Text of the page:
Once again, “we could not find anything that was actually genuinely scientifically sustainable,” Olivier said.
That’s one reason why Olivier is not a fan of personality assessments. Another is that the person is evaluating themself. “It’s self-reported data, which is always exceedingly problematic,” Olivier said.
Olivier understands why firms want to use assessments — to try to perfect hiring, a process that remains as much of an art as a science. “I desperately want to love these tests because I personally think that resumes and interviews are terrible,” she said. “I applaud any organization trying to find a better plan.”
Further ReadingEverything You Need to Know About Pre-Employment Tests
Another Tool in the Hiring Toolbox
Serial entrepreneur Rob Nickell began using Culture Index, a personality assessment used to recruit, hire, and manage people, precisely to become better at hiring.
“Staffing and getting the right people in place has been a focus of mine ever since I’ve been trying to grow and build the first company I ever started,” said Nickell, co-founder and CEO at Rocket Station, a Dallas-based virtual business-services firm with 800 employees. “ most people, I failed miserably at that process for a really long time.”
When he was first starting companies — Rocket Station is his fourth — Nickell used an array of tests sporadically, “mostly just to confirm and justify my thought process,” he said. In 2017, after Nickell saw a presentation from Culture Index, Rocket Station began using the assessment to sort through job candidates and efficiently manage people once they’re hired.
The assessment displays columns of qualities (“resolute,” “determined,” “anxious,” “careful,” “adventurous,” to list a few). Candidates are told to select the adjectives that best describe them, and then select those that describe the qualities they must possess to do their jobs. The test takes about 10 minutes, and job applicants complete it before the job interview.
Nickell and his management team took the assessment; the results, along with some coaching from the Culture Index consultant, help Nickell manage more effectively and help the team work together more efficiently.
“By having everyone understand the process and each other’s profiles, you have more empathy and better communication,” he said.
The empathy, he added, helped him manage the company better through the pandemic, as he understood how to manage the different reactions (fear from some, excitement from others) among his employees.
Rocket Station gets 4,000 job applications a month. Nickell said the test helps narrow to 1,000 the number of people who will move on through the application process. (Two percent of applicants are eventually hired.) Because it works as a screening tool, the assessment helps Rocket Station hire better and also saves money.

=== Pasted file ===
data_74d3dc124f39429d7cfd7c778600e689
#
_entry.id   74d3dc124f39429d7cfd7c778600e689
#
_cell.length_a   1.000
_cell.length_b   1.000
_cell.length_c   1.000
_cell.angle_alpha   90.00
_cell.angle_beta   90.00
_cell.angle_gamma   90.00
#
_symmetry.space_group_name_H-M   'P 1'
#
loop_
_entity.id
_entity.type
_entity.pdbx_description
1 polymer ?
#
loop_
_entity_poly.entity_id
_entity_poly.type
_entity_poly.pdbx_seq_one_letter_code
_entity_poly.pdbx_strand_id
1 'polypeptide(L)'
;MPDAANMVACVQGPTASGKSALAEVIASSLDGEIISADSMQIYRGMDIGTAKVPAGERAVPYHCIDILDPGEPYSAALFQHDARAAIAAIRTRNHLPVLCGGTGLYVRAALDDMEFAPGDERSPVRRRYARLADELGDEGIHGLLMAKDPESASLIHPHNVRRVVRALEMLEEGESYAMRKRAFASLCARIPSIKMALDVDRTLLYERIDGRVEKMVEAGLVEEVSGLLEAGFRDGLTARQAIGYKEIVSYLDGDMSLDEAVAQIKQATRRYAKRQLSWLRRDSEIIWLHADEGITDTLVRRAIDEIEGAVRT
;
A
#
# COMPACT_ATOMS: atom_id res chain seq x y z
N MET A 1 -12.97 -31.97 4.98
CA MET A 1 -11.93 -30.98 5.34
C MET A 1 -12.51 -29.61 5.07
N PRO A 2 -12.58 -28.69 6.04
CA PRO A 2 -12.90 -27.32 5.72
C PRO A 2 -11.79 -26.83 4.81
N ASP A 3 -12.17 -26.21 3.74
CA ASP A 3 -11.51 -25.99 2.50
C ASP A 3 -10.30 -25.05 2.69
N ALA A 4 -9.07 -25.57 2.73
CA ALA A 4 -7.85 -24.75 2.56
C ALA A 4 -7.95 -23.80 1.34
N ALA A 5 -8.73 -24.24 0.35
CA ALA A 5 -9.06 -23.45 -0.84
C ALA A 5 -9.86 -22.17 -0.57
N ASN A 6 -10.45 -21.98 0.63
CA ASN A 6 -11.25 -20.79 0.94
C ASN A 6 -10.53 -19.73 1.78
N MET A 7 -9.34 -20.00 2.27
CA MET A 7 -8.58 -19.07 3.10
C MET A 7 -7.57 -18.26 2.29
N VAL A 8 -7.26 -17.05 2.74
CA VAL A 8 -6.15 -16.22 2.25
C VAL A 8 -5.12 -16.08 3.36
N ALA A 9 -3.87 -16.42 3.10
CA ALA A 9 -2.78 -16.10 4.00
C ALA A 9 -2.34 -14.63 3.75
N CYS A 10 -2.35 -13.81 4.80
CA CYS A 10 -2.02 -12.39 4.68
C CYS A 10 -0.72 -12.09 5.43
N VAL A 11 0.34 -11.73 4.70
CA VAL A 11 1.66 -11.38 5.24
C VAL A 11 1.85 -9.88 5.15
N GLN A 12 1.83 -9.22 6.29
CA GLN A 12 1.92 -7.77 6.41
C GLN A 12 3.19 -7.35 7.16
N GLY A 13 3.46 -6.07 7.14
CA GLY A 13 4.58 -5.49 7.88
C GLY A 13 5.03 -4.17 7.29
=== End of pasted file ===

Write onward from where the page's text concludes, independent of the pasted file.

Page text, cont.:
Nickell said the cost to use Culture Index runs in the five figures, and the savings run into the millions. Its efficacy, he added, lies not only in the test but the support surrounding the test. Rocket Station’s Culture Index consultant helps HR write job descriptions and helps customize the assessment according to job function.
“I wouldn’t get rid of the program for anything,” Nickell said.
What does all of this add up to? Personality assessments are a tool, and their value lies in how they are used.
“When we’re hiring someone, we’re trying to get a sense of whether this person will be a good employee and if they’ll fit the culture of the organization,” said Ann Marie Ryan, a professor of organizational psychology at Michigan State University. “The more aspects of a person we can look at that are job-relevant, the more ly it is we’ll do a little better in job screening,” she said. “Personality assessments can be another piece in that toolkit.”
Further Reading There Are 5 Basic Types of Entrepreneurs. Which 1 Are You?
What Is a Personality Test?
Excelling at a challenging job often requires skills that go beyond the knowledge and intelligence of a person.
The personality traits of an individual, including their ideologies, morals and principles, the motivation driving them and the temperament they possess usually play a significant role in their performance at the job.
Personality tests are generally designed to measure these characteristic traits of the candidates applied for a certain job role.
Personality tests may be a part of the assessment centers undertaken by some business organizations wherein candidates are evaluated to determine if their skills and capabilities are suitable for the job specifications. In the assessment centers, aptitude and reasoning tests may help measure the knowledge and intelligence of the candidates while personality tests may help analyze their behaviors.
If you have applied for a job and are going to appear in an assessment center soon, you may be asked to take part in a personality test if the job specifications require it. There are a few aspects of personality tests that you should know about.